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Intel NUC5i5RYK SFF System Review - Broadwell NUC

Manufacturer: Intel

Intel Pushes Broadwell to the Next Unit of Computing

Intel continues to invest a significant amount of money into this small form factor product dubbed the Next Unit of Computing, or NUC. When it was initially released in December of 2012, the NUC was built as an evolutionary step of the desktop PC, part of a move for Intel to find new and unique form factors that its processors can exist in. With a 4" x 4" motherboard design the NUC is certainly a differentiating design and several of Intel's partners have adopted it for products of their: Gigabyte's BRIX line being the most relevant. 

But Intel's development team continues to push the NUC platform forward and today we are evaluating the most recent iteration. The Intel NUC5i5RYK is based on the latest 14nm Broadwell processor and offers improved CPU performance, a higher speed GPU and lower power consumption. All of this is packed into a smaller package than any previous NUC on the market and the result is both impressive and totally expected.

A Walk Around the NUC

To most poeple the latest Intel NUC will look very similar to the previous models based on Ivy Bridge and Haswell. You'd be right of course - the fundamental design is unchanged. But Intel continues to push forward in small ways, nipping and tucking away. But the NUC is still just a box. An incredibly small one with a lot of hardware crammed into it, but a box none the less.

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While I can appreciate the details including the black and silver colors and rounded edges, I think that Intel needs to find a way to add some more excitement into the NUC product line going forward. Admittedly, it is hard to inovate in that directions with a focus on size and compression.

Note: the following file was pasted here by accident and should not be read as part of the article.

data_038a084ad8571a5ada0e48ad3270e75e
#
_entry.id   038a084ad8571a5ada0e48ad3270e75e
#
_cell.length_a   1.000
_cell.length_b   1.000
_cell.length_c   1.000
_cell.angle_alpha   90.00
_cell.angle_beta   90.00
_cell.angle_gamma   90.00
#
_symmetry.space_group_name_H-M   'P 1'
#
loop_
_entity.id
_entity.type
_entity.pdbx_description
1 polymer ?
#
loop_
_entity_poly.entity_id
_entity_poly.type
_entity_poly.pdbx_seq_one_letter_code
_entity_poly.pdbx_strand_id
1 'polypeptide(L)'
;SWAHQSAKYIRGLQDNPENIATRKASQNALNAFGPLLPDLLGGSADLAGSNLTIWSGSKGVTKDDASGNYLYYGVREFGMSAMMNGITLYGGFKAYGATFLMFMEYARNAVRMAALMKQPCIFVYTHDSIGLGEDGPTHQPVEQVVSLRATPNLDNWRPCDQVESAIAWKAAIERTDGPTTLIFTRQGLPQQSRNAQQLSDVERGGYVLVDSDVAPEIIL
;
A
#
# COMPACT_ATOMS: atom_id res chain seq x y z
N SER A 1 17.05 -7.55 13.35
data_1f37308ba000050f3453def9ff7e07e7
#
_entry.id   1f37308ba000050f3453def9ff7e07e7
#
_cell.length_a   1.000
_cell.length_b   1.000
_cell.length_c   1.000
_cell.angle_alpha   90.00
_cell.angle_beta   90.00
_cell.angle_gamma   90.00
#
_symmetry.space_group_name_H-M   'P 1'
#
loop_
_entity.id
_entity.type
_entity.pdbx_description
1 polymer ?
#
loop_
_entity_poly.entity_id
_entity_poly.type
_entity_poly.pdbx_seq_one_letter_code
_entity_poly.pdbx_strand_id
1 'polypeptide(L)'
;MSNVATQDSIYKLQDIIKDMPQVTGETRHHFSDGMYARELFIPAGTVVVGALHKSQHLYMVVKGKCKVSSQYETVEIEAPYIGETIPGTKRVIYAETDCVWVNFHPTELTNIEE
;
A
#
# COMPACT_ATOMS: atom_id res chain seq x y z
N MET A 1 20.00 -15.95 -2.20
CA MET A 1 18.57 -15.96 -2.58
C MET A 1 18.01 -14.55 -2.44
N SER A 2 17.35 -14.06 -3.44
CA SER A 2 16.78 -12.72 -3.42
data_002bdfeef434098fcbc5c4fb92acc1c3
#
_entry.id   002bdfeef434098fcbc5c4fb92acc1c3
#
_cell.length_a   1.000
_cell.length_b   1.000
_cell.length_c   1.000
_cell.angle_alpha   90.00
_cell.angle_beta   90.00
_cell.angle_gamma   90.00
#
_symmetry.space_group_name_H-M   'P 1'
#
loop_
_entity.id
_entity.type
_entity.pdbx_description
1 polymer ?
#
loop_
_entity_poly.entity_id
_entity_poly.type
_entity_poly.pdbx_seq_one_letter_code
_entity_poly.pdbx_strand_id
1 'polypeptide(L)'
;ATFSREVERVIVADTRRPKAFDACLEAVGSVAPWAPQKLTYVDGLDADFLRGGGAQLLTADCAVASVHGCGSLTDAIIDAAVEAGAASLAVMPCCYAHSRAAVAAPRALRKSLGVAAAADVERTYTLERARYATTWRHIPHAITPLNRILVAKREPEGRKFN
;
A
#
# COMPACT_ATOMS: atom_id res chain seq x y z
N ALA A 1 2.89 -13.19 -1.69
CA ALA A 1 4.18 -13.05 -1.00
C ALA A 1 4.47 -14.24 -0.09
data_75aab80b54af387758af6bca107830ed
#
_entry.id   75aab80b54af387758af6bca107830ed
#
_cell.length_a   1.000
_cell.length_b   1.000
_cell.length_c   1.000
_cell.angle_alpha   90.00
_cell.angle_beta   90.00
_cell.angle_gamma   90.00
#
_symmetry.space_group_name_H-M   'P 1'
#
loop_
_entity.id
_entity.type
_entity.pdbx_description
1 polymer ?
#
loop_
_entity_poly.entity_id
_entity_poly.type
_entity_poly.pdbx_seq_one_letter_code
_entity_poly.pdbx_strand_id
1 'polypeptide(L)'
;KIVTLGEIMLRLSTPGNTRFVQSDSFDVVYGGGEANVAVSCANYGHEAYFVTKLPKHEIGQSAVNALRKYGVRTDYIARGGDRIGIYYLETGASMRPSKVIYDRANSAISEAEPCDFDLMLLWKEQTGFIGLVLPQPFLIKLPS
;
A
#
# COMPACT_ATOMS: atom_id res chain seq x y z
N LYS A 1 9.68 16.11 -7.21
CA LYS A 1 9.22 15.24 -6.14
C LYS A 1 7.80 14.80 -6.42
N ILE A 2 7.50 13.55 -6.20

Continue reading our review of the Intel NUC NUC5i5RYK SFF!!

On the front of the new Broadwell based NUC you'll find a pair of USB 3.0 ports, one of which (in yellow) supports fast USB charging for your phone or tablet. A single 3.5mm port for headphones/microphone connections keeps the face clean and simple.

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The plastic top of the NUC defaults to a piano-black finish with the power button (with embedded power light) and storage access light is removable, one of the few changes to the chassis design. In theory you would be able to remove the lid and replace it with a multi-colored replacement or maybe use an NFC-enabled cover similar to what we saw on the Gigabyte BRIX with Broadwell a couple of weeks back. 

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Around the back we find the power input, mini-DisplayPort and mini-HDMI connections for external displays, a Gigabit Ethernet connection and two more USB 3.0 ports for a total of four. The mini-HDMI connection is recessed in the body again, a trait that was accidental in last year's design and questionable in this one; I honestly would have liked to see a full-size HDMI connection to remove complication of new cables or adapters. 

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In fear of your NUC being stolen off your desk? Then you can appreciate the Kensington lock connection along the side.

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The Intel NUC 5i5RYK is small - small enough that you could be forgiven for mistaking the computer for the power adapter, both of which are near the same size! 

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Intel has included a 65 watt power adapter though you will likely not see power consumption near that level. The cord attached is 10 feet long so you shouldn't have to worry about getting any kind of extensions. I know that some consumers hate these style of power adaters that plug directly into the outlet, but it is thin enough that it does not interfere with other standard plugs!

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It's hard to talk about the NUC without gushing about the size of it - it really is incredible to hold and use in person. Technically it all makes perfect sense - I have seen plenty of Ultrabook motherboards and designs, and compressing that into the 4" x 4" block is reasonable. But...just look at it. This size allows the NUC to be placed in locations you might not have otherwise considered: the back of TVs or monitors, discretely in a home theater setup, in a drawer, etc.

Video News

February 23, 2015 | 11:53 AM - Posted by Chaitanya Shukla

Crucial has a M.2 series of ssds. Do you plan to get those? also its quite a bit cheaper compared to Samsung's XP series ssd.

February 23, 2015 | 12:01 PM - Posted by Anonymous (not verified)

Old benchmarks (Sandra 2013, Cinebench R11.5)
no recent AMD hardware (A10-7600 45W?)
no video playback tests